It turns out that Akila is in the States not only to teach a round of classes, but is looking for a more local supplier of buckwheat to use in making his soba here. This Washington State paper published an article today about some of their journey, and conversations with WA farmers.
Apologies for the late posting from the soba class! If there’s anything I missed or noted incorrectly, please do comment and let me know! I’ll correct it promptly.
What we saw Inouge-san make during the soba class was apparently only about 39% of the total amount of flour he usually makes. He used
- 800 g of buckwheat
- 390 g of water
- 200g of flour
- mirin (does anyone remember the amount?)
- Smooth the surface of the dough with your palms
- Use rolling pin(s) to flatten the dough to 5 mm **keep turning the soba dough to flatten evenly and in a circular shape!**
- Create 2 corners in the dough by rolling the dough around the pin, rather than just under
- Unroll the dough sideways to create the other 2 corners **make sure to flour the board, dough, and rolling pin thoroughly**
- Unroll the dough at a 45 degree angle to create an almost rectangular shape
- Correct the shape to more rectangular slowly with a short pin to the final 1.5 mm thickness
- Roll over pin once, turn around, and unroll the dough halfway
- Put a thin layer of flour over the unrolled half
- Unroll the rest over and put a layer of flour over that too
- Fold the second half over the first half and flour half of the top of the folded dough
- Repeat until the dough has been folded into a good cutting size for the length of your knife
- Put a thin layer of flour over cutting board and layer over top of flour
- Use a board over the flour to cut in straight lines **a 1.3 mm width cut is the most traditional size**
- Cook the noodles, drain the water, and eat
This is Inouge-san’s own recipe, which uses less water than usual. This keeps the ingredients’ characteristics, creates a stronger taste, and keeps the noodles not too soft.
Condiments used with the soba noodles were:
- Okinawa brown sugar syrup (dessert style)
- Sliced green onion
- Daikon oroshi (grated daikon)
- Soy sauce
- Tosa joyu (seasoned with bonito)
The broth was made from: a soy sauce base, granulated sugar, bonito dashi, and mirin.
The softer soba dumplings that were made after the soba noodles were made with 2.5x water by weight with the buckwheat flour. To make these, just stir while heating on stovetop until the water and buckwheat mixture has a dough-y consistency!
According to Inouge-san, since soba has 92% more protein than eggs, eating soba with foods rich in vitamin A, vitamin C, and calcium is the perfect meal.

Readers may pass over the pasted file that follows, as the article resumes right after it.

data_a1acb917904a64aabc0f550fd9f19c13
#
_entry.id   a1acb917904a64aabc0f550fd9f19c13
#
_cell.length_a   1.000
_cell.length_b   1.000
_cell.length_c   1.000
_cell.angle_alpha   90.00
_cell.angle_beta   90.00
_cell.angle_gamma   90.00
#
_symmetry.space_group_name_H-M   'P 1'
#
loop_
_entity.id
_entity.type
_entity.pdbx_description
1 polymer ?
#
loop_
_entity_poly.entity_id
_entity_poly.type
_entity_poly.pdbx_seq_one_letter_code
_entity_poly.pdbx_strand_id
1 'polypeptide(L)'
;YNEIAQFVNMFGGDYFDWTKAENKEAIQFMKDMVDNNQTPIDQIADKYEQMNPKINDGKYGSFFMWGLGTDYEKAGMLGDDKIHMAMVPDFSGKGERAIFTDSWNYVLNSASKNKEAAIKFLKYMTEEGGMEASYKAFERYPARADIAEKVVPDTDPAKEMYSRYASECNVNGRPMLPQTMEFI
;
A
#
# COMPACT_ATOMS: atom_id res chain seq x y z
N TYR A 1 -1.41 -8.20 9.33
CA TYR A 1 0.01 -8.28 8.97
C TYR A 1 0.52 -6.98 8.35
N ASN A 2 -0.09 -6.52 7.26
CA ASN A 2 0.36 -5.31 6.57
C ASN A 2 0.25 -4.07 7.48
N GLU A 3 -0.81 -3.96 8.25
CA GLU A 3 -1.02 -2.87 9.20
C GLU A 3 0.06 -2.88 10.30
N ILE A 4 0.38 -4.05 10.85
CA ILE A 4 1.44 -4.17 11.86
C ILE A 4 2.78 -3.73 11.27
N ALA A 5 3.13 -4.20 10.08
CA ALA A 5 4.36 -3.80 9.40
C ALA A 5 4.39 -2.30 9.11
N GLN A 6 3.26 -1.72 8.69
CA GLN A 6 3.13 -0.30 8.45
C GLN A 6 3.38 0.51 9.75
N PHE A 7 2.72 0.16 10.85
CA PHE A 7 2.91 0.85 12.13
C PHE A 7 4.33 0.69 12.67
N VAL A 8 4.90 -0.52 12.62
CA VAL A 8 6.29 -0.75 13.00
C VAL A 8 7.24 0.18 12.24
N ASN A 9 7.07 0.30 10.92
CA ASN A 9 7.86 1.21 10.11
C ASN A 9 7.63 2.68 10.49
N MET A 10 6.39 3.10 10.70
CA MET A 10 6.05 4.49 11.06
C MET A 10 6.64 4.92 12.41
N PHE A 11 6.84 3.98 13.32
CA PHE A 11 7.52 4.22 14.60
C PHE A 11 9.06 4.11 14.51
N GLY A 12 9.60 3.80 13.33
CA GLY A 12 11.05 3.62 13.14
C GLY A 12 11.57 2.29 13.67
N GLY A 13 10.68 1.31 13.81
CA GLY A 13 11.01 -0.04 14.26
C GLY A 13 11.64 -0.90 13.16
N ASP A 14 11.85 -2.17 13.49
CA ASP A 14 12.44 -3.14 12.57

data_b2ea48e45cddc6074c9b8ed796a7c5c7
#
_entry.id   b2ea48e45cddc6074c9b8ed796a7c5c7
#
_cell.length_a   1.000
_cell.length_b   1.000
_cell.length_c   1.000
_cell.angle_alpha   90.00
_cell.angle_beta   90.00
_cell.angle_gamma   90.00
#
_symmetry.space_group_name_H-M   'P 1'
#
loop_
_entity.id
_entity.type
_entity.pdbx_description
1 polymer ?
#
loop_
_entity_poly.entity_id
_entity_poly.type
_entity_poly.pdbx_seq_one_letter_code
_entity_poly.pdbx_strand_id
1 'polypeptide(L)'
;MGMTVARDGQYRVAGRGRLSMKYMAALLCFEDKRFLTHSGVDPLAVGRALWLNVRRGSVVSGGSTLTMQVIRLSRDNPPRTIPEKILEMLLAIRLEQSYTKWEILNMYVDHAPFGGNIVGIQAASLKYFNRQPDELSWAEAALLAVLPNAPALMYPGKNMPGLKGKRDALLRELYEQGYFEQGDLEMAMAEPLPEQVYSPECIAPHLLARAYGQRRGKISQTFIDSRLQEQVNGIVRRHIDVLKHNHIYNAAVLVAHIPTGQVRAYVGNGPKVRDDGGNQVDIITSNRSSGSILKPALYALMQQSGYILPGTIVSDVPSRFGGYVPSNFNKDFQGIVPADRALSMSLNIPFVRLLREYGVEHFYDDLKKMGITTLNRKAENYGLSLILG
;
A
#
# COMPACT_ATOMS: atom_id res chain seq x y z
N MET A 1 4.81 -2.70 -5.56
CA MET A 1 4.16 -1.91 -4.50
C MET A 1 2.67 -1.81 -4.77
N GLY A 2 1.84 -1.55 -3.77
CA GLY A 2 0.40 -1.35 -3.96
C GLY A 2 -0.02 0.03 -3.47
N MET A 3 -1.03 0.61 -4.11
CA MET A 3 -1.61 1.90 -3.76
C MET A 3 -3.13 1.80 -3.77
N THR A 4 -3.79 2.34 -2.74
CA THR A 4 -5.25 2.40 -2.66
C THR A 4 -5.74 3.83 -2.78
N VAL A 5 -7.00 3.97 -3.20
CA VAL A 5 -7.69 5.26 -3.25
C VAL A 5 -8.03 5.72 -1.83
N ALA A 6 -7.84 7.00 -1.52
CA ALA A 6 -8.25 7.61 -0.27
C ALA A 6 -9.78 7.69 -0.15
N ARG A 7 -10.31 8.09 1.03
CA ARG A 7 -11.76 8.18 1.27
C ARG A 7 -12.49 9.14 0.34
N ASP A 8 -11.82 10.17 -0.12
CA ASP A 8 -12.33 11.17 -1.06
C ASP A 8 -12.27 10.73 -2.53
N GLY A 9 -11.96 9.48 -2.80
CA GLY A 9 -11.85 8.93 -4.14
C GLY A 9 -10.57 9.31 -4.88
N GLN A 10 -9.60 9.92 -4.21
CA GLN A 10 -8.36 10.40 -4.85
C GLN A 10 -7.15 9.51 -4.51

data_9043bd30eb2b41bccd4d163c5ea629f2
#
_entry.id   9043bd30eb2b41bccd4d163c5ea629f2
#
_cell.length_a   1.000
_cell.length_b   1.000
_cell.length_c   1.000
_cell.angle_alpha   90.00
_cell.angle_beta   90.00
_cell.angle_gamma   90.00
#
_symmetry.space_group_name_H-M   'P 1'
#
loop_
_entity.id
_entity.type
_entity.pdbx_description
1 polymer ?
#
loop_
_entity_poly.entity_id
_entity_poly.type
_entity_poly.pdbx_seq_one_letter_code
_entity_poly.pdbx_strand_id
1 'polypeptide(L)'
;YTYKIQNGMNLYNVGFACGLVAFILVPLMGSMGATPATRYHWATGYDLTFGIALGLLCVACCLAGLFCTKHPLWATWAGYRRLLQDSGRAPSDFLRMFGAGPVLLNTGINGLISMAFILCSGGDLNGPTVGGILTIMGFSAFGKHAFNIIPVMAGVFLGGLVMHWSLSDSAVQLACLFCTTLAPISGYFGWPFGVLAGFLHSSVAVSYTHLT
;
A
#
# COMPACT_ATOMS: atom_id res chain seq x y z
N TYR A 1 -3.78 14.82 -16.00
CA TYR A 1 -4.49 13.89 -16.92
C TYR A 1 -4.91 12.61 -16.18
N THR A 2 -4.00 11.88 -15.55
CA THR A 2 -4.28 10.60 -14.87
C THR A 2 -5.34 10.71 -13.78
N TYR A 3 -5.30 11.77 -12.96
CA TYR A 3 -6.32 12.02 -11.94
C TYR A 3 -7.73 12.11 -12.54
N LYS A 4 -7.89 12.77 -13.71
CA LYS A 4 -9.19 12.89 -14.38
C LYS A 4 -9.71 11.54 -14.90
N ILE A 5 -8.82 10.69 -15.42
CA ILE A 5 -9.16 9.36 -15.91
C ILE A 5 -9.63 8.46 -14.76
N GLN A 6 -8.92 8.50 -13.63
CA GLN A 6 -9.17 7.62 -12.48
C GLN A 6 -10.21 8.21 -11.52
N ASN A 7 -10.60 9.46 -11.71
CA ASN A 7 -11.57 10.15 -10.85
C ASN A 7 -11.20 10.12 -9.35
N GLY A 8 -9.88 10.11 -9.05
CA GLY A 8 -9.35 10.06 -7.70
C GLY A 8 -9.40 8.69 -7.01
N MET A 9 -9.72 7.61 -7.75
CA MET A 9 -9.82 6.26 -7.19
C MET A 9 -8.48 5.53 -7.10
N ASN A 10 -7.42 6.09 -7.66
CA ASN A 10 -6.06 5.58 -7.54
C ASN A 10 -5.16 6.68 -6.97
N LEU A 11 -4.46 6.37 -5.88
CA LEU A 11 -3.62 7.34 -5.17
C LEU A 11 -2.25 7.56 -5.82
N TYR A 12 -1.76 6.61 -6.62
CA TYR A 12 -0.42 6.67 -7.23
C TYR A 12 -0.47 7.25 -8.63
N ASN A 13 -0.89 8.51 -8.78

Class will be held in room 108, of the University Religious Center (URC). It’s at 835 W. 34th Street, between College House and the University Health Center–across from the Raubenheimer Music Building.It’s a glassed-in room that juts out from the building.Here is a link to a Google map.
We will need a couple of volunteers to help carry pots and things from the car in front of the URC–at about 10:15 or so, and then to reload them back in the car.
OK, so we are finally set–and the results are that we are getting two soba chefs, instead of one! Sonoko Sakai and Akila Inouye will join us October 7. He runs the Tsukiji Soba Academy, and will be visiting LA for a short time.
As you probably guessed, this does have consequences for the timing of assignments. Here is a summary–
–paper due Oct 7: you are always welcome to turn it in early;
–class in Office of Religious Life Oct 7 (map to follow);
–assignment for Sept 28=read the Miyazawa Kenji story and the Kajii Motojirō story, and think about magic, referring back to our Tanizaki discussion. Write the blog entry on “magic” and post, using CATEGORIES NOT TAGS “magic”and “blog 3” and whatever tags you want.
I have also added a small section titled “a few words on participation,” so you will have a clear understanding of what that refers to, and how I understand it in the context of interactions in the classroom.
What about the plants, you ask? Good question, since we did not finish transplanting (plants were not ready, yet). We should discuss this on Tuesday–the heat wave is likely to last all week, and when it abates, I think we can transplant in small groups. But given that some time will have passed, and only a couple did this hands-on before, a refresher on how to do it is probably a good idea…